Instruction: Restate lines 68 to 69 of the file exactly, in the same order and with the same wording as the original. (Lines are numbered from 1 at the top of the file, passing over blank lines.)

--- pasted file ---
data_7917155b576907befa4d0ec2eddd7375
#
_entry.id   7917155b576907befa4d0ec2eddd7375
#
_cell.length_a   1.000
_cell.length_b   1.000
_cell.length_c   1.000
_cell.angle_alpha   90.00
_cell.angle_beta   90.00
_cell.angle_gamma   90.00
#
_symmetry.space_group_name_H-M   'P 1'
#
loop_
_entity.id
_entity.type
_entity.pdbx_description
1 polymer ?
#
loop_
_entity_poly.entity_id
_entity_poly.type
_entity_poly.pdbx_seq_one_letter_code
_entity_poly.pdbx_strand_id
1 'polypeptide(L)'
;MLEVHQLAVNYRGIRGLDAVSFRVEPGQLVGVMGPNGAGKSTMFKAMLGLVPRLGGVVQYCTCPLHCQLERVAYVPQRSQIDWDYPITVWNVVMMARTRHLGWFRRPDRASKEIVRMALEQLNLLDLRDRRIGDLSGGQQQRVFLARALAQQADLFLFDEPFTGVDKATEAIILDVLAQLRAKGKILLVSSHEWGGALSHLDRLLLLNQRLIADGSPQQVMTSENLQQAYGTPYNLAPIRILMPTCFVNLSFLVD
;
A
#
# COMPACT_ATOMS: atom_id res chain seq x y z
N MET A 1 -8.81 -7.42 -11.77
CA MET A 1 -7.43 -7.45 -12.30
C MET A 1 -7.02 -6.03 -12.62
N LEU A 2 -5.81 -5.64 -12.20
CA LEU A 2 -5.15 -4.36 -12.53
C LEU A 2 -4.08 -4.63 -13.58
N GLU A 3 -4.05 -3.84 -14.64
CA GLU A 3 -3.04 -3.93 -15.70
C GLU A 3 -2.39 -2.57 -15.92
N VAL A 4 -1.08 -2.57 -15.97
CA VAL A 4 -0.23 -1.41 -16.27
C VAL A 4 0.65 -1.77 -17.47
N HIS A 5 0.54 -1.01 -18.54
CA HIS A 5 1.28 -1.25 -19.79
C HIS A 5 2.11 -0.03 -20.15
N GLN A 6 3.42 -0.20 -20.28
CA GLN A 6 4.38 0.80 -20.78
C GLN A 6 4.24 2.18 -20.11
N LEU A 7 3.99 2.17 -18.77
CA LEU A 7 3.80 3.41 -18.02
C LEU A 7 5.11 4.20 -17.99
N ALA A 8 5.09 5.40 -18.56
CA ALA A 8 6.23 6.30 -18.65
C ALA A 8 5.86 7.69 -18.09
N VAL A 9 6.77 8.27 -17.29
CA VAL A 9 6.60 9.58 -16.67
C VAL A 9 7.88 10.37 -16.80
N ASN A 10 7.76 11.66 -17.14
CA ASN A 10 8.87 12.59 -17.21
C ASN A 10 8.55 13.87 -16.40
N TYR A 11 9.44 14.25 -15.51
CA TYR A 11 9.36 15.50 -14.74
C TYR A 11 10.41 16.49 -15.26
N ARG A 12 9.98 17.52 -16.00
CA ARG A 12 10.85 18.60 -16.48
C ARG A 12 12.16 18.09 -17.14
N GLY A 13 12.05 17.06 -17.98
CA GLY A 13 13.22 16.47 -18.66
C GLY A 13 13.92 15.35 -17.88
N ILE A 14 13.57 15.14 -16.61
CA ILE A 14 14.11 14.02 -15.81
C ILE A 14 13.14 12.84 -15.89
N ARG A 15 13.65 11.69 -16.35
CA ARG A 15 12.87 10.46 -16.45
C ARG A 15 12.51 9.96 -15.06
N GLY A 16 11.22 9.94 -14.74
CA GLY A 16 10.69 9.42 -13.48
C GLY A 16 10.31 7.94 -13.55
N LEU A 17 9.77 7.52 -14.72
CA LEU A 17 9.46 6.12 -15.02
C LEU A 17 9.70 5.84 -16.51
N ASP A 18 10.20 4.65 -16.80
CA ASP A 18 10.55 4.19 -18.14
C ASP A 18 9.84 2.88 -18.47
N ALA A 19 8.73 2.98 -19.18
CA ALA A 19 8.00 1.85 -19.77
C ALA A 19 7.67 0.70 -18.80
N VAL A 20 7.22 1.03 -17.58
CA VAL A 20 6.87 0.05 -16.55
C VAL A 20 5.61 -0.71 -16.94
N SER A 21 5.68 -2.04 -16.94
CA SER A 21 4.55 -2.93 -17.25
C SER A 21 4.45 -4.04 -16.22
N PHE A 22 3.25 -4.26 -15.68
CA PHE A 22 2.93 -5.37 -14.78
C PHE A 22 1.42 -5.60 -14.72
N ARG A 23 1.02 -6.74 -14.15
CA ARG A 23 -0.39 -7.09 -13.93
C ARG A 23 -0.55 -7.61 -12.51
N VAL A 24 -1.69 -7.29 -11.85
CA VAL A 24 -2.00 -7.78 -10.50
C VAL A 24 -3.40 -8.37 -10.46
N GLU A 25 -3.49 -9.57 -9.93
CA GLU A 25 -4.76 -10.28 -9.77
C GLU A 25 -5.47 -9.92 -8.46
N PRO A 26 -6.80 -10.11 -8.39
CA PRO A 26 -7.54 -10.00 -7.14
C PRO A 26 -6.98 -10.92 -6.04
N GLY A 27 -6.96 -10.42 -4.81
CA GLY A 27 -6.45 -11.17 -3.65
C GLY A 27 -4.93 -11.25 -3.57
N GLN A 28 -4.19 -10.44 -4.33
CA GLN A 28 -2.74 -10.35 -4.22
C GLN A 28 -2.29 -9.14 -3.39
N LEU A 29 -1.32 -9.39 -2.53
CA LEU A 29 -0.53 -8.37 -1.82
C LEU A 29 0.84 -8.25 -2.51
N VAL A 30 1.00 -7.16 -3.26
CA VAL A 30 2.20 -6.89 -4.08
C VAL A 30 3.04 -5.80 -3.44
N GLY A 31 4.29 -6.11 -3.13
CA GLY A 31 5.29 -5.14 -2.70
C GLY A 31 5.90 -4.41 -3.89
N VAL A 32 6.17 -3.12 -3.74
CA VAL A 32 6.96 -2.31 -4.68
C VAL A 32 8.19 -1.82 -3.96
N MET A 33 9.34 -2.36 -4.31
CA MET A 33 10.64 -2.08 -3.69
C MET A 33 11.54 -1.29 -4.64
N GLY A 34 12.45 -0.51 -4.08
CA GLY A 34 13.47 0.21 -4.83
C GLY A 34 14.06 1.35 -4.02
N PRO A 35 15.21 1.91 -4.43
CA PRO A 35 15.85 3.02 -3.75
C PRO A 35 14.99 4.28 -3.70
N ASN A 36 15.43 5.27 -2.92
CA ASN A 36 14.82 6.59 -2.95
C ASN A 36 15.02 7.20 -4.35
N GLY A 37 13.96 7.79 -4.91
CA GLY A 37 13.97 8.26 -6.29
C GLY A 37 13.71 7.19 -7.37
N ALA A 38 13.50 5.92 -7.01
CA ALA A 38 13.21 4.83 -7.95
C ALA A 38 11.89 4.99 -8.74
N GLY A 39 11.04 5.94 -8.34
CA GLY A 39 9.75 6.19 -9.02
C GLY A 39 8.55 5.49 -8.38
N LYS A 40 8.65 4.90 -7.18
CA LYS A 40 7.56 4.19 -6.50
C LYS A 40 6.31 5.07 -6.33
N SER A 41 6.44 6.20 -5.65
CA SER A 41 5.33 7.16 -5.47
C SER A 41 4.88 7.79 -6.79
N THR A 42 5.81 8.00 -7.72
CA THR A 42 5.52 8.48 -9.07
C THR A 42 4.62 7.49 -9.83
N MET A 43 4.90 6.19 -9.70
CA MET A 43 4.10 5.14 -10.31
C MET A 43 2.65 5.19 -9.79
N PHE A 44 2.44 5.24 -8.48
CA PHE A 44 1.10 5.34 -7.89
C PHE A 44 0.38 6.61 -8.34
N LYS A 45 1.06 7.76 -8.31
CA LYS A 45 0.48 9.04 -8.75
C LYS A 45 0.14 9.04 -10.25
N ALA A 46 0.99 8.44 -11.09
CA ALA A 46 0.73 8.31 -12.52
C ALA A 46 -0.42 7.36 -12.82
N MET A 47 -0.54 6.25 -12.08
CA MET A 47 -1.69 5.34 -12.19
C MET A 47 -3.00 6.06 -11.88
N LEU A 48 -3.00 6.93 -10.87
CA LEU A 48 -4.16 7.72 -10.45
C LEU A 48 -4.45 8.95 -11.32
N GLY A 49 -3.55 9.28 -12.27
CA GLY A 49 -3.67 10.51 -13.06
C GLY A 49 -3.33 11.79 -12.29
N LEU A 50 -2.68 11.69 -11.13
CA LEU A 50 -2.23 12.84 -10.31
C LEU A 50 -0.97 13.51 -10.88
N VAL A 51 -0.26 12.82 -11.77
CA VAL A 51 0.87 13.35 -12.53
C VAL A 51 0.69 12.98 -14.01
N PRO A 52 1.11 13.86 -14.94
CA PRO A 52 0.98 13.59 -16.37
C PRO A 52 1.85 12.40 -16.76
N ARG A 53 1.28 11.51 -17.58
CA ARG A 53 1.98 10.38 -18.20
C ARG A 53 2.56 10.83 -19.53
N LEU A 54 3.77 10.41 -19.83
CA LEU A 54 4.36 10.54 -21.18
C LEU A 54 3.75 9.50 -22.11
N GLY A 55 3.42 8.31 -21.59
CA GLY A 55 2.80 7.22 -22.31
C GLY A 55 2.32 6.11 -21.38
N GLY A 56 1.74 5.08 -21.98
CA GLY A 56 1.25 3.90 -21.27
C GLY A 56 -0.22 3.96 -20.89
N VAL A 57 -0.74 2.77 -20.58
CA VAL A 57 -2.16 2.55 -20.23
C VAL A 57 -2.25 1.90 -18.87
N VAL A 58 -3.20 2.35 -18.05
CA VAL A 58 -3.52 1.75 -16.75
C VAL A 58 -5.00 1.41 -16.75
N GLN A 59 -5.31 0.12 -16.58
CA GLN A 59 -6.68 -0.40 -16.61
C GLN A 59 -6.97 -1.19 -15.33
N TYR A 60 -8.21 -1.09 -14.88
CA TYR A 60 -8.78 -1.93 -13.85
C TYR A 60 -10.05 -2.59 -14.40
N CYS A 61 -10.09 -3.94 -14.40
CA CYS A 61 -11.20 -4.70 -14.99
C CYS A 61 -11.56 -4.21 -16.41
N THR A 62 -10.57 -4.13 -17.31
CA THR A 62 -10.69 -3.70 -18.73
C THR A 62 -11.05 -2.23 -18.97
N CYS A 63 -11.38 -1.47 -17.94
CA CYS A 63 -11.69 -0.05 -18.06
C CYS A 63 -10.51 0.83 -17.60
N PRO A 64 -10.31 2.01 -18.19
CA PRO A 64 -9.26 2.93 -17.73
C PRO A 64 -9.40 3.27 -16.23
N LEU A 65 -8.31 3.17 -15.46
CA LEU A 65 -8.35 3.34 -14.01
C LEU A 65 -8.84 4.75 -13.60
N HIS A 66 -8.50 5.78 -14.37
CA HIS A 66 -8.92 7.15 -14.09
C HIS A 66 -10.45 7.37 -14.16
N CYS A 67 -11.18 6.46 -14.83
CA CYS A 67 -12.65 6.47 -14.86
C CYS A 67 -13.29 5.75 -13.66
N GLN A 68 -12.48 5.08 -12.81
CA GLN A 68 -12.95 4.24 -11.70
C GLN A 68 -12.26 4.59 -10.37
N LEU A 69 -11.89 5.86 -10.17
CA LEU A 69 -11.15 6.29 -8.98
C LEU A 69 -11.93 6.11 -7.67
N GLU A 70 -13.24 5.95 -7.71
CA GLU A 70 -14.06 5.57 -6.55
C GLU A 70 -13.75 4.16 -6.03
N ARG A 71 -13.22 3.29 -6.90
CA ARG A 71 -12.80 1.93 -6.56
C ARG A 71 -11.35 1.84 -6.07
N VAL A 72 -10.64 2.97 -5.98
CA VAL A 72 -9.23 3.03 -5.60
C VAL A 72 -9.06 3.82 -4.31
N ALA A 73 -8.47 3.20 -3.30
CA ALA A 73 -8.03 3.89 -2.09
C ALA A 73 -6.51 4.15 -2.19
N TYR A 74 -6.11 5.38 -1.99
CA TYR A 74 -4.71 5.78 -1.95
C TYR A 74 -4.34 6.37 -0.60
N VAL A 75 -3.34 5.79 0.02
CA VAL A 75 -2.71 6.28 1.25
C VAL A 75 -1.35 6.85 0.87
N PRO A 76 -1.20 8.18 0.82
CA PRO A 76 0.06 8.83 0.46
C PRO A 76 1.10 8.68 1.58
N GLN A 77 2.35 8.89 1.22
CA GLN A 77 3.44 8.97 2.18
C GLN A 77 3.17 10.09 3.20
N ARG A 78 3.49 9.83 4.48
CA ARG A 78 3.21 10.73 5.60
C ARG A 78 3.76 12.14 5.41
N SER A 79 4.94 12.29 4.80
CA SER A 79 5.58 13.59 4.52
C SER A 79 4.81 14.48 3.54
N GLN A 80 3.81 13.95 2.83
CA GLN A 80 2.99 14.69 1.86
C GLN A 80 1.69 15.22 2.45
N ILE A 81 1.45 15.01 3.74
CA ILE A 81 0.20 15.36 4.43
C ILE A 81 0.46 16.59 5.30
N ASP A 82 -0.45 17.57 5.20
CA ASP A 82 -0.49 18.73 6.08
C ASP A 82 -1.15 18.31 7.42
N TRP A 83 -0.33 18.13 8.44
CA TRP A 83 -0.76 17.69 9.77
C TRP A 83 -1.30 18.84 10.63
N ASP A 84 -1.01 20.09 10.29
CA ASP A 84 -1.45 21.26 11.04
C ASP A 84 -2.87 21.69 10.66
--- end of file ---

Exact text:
CA GLY A 13 13.22 16.47 -18.66
C GLY A 13 13.92 15.35 -17.88